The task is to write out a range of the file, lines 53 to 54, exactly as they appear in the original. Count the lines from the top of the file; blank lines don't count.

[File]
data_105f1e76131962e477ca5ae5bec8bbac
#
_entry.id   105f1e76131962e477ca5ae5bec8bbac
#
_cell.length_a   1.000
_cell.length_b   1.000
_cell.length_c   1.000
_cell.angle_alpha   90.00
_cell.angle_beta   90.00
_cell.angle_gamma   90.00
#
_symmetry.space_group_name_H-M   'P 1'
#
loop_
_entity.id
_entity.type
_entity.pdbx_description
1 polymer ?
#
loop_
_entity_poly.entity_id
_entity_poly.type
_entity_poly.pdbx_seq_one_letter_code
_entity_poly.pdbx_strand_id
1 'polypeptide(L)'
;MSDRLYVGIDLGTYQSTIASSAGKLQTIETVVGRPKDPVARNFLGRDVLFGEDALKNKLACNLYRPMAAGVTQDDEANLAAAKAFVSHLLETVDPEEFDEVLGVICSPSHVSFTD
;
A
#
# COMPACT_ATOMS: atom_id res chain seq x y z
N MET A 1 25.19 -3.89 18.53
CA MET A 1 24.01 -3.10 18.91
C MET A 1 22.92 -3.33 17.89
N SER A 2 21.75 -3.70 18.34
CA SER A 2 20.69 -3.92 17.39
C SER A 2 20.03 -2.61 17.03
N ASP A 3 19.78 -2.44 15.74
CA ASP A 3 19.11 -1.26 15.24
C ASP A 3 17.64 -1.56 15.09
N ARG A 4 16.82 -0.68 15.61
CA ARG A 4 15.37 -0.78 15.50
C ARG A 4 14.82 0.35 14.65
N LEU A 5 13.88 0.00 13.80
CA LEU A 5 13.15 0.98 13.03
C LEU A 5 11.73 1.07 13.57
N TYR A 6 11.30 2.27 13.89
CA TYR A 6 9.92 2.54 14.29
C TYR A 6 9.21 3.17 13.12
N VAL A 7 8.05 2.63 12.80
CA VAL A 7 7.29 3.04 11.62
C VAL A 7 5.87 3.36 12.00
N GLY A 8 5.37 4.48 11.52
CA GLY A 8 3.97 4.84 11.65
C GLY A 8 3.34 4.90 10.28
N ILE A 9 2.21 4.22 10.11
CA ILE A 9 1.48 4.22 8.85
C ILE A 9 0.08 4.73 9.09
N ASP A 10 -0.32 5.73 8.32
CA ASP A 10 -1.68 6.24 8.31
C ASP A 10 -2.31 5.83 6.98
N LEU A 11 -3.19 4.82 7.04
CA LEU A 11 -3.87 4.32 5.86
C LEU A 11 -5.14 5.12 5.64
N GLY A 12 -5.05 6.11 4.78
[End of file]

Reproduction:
CA GLY A 8 3.97 4.84 11.65
C GLY A 8 3.34 4.90 10.28